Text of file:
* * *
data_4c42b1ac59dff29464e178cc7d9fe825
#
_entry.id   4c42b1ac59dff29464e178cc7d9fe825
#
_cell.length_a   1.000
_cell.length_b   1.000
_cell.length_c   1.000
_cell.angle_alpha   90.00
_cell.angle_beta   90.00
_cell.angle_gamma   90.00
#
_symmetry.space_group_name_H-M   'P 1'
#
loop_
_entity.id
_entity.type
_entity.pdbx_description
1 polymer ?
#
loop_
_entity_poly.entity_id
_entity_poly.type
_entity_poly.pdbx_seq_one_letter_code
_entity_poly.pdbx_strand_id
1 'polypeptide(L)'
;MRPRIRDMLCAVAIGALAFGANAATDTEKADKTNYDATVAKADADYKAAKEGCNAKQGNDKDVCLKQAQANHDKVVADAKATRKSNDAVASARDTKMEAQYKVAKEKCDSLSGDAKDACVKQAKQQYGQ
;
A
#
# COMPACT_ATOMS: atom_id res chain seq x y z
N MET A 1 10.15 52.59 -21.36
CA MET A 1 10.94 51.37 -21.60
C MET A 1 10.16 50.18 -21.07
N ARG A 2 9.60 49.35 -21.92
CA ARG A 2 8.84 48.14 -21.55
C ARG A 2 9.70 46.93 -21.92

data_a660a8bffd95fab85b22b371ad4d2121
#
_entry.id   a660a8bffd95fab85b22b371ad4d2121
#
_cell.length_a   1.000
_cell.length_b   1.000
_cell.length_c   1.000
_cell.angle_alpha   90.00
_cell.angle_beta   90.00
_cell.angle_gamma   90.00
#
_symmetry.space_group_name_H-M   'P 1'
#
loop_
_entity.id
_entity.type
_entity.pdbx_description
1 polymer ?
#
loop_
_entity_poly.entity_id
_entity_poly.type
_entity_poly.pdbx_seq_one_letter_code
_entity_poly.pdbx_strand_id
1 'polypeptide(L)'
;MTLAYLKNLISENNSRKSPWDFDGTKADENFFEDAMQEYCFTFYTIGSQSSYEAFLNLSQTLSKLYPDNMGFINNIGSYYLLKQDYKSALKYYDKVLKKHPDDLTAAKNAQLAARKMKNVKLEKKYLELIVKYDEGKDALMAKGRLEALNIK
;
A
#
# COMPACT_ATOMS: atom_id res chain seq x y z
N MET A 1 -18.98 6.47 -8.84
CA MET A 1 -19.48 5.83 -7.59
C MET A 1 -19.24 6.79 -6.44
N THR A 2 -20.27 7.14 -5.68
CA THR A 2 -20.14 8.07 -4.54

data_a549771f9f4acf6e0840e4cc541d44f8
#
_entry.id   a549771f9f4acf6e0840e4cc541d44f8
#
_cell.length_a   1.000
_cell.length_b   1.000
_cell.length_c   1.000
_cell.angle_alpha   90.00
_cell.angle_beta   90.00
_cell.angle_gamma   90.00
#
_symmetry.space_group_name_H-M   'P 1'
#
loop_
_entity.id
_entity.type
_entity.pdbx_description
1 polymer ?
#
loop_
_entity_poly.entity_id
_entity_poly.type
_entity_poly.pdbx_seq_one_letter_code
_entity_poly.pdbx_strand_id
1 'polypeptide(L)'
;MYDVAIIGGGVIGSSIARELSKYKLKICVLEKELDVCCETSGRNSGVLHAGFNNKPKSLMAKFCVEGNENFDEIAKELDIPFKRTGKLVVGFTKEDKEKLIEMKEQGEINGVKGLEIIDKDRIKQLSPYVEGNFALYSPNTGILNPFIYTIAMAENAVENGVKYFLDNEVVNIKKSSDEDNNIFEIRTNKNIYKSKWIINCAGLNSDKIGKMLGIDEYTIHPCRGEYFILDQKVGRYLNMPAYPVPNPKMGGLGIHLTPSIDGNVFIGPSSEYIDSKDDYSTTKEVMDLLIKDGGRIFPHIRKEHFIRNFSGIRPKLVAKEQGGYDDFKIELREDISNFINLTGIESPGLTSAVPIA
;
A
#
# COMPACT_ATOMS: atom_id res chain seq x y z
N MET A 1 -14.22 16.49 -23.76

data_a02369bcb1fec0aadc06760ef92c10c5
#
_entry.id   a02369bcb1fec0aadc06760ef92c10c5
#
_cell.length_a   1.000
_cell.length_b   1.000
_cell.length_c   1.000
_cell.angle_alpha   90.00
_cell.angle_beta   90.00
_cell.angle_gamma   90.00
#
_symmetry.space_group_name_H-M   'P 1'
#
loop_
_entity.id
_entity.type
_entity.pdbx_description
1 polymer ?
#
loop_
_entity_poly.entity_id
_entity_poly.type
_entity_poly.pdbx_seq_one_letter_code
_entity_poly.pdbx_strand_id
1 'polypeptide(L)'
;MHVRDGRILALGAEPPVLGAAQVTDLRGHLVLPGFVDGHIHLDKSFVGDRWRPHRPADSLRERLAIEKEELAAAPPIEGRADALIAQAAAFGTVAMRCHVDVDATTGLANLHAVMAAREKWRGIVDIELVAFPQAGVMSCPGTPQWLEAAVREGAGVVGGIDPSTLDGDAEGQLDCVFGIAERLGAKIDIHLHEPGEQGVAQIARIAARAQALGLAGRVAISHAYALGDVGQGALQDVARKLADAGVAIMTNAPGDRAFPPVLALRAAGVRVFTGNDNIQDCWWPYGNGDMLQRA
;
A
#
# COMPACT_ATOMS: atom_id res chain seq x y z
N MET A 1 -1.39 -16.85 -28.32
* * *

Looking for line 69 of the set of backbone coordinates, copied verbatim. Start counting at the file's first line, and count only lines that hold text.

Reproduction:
C MET A 1 -19.24 6.79 -6.44